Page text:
Info about the course
Lectures: Tuesdays, 12:15-13:45, Delta - 2039
Labs: Wednesdays, 12:15-13:45, Delta - 2030
Lecturer: Raul Kangro (Assoc. prof., Institute of Mathematics and statistics), email@example.com
Amount of credits: 6 EAP
Course homepage in Moodle
Goals: After successful completion of the course the students derive and implement numerical methods for pricing various financial options. More precisely, after successful completion of the course the students
- know the basic properties and derivation procedures of the partial differential equations arising in mathematical finance and can apply the procedures in the case of new market models,
- can derive numerical methods for computing the prices of financial options and are able to implement them in Python programming language,
- obtain practical skills for computing the prices of common options,
- know and can use some popular methods of estimating the parameters of various market models and for computing the quantities that are necessary for constructing hedging portfolios.
Topics of the course: Definition and types of financial options. Arbitrage principle. Black-Scholes market model. Methods for estimating market parameters: maximal likelihood method, least squares minimization. Monte-Carlo method for pricing options. Derivation of Black-Scholes Partial Differential Equation (PDE) for European options. Alternative approaches for deriving PDE. The idea of finite difference methods. Explicit method, implicit method, Crank-Nicolson method. Stability of numerical methods. Computing option prices with given accuracy. Derivation of PDE for Asian options. A finite difference method for pricing Asian options. PDE and an explicit numerical method for options depending on two stocks. The idea of finite element methods. Derivation of the method for pricing European options.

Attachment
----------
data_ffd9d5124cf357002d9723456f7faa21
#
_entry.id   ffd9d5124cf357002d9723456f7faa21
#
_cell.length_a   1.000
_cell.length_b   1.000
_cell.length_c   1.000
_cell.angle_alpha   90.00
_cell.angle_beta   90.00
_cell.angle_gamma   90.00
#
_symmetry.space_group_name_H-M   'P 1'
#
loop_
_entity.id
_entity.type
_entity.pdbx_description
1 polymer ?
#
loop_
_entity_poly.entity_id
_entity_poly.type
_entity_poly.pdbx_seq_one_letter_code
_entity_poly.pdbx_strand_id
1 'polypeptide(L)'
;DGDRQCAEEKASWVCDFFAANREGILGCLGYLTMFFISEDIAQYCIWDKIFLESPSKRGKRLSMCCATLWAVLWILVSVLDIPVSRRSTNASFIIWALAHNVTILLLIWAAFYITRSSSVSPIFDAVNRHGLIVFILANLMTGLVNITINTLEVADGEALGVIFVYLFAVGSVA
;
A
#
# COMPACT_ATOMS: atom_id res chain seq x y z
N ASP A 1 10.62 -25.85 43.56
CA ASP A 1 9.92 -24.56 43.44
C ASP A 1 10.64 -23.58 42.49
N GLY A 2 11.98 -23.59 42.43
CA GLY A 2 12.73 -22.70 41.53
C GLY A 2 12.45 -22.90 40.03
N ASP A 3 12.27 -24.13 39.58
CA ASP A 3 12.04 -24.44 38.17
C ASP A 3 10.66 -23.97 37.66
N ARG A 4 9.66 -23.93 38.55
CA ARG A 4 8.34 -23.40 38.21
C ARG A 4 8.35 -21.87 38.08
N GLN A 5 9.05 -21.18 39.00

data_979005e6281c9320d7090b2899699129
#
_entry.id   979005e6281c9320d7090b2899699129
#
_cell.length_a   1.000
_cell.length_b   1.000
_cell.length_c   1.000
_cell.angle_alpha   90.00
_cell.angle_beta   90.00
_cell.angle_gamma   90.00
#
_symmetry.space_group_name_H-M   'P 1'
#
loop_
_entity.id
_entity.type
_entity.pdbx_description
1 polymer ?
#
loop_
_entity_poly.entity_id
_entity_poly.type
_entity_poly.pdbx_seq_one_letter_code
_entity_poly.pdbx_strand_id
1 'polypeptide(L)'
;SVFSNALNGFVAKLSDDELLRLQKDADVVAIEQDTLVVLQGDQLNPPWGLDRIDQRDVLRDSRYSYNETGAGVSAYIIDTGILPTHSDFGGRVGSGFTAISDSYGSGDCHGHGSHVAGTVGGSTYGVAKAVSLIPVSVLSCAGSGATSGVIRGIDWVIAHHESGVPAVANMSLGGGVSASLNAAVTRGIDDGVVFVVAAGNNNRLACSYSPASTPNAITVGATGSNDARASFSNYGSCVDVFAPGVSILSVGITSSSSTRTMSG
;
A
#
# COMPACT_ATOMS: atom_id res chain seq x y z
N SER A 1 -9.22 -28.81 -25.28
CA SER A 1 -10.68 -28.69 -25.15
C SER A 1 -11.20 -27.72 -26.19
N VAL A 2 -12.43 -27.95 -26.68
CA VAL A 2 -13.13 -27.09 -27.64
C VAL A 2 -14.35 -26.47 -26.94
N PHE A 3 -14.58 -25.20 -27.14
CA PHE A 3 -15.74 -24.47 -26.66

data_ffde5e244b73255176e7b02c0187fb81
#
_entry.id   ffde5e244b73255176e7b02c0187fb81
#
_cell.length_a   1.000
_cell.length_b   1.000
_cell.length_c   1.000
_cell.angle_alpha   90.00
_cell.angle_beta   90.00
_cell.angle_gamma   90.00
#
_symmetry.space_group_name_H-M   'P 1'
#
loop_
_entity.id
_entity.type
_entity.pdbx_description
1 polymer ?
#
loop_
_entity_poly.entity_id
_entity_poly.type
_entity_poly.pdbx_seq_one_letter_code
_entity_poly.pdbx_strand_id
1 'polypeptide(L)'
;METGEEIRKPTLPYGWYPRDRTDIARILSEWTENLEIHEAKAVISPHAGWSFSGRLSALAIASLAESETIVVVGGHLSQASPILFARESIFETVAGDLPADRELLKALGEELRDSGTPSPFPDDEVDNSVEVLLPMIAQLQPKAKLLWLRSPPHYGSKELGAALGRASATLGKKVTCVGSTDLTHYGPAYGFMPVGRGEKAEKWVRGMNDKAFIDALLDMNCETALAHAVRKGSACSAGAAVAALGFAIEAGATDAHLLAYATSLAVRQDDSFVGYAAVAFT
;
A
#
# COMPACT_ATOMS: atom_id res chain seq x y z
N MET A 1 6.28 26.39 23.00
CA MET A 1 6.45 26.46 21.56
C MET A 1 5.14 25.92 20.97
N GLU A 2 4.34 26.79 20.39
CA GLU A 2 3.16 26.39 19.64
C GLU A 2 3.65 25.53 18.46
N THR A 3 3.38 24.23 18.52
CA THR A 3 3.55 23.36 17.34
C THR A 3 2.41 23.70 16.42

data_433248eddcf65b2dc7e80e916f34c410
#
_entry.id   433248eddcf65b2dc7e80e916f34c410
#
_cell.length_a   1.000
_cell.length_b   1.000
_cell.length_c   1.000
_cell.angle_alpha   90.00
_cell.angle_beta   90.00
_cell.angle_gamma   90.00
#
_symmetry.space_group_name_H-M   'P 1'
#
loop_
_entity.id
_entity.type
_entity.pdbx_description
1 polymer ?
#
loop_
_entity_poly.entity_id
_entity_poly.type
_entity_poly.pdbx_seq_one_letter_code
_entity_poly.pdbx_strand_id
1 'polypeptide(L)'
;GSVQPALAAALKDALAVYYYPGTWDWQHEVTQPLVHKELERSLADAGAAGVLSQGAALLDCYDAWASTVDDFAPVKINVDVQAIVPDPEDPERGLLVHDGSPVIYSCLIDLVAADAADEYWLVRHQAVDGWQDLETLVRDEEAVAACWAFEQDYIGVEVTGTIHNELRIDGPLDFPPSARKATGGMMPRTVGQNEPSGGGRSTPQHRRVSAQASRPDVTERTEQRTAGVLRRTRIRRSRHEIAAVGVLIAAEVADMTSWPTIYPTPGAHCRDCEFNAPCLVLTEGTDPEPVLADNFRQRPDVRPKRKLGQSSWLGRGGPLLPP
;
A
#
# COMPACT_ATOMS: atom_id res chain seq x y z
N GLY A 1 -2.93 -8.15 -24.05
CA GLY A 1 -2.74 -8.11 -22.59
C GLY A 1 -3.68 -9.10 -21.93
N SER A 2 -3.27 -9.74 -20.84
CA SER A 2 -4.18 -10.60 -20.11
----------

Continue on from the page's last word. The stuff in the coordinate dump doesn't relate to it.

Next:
Independent works: There are 3 theoretical homework assignments (specified in electronic course materials) and 7 practical homework assignments (one in every second week starting from the third one). The homework solutions are due one week after they were handed out. The late submissions are allowed but the score for such submissions is reduced by 50%. The solutions to the practical homework assignments have to be submitted through the Moodle web page of the course as Python files, the solutions of the theoretical homework assignments can be submitted either via Moodle or in the lecture. Maximal score for each homework assignment is 4 points. The maximal total score for homework assignments is 40 points.
Requirement to be met for final assessment: At least 20 points (50%) for homework assignments is required for qualifying for the final examination.
Composition of the final grade: 60% of the total score is given by the final exam, 40% comes from the homework assignments. The final exam consists of a theoretical part (derivation of a numerical method, derivation of PDE for option pricing) and a computational part (pricing of a concrete option). The final grade is determined by the total score as follows: the score less than 50 gives F, from 50 to 59.9 gives E, from 60 to 69.9 gives D, from 70 to 79.9 gives C, from 80 to 89.9 gives B and a score of 90 or more gives A
E-learning activities: The course materials are divided between 16 study weeks and can be used for independent study or as supporting materials for the lectures and the computer labs. The labs of the 3rd, 7th, 11th,15th week are completely structured for self-study by using appropriate e-learning activities. The lecture notes and lab handouts contain all of the theoretical materials that is required for this course. The solutions of the 7 practical homework assignments have to be submitted through Moodle. The solutions of the theoretical homework can be handed in on paper or submitted electronically through Moodle. The final examination has to be taken in person.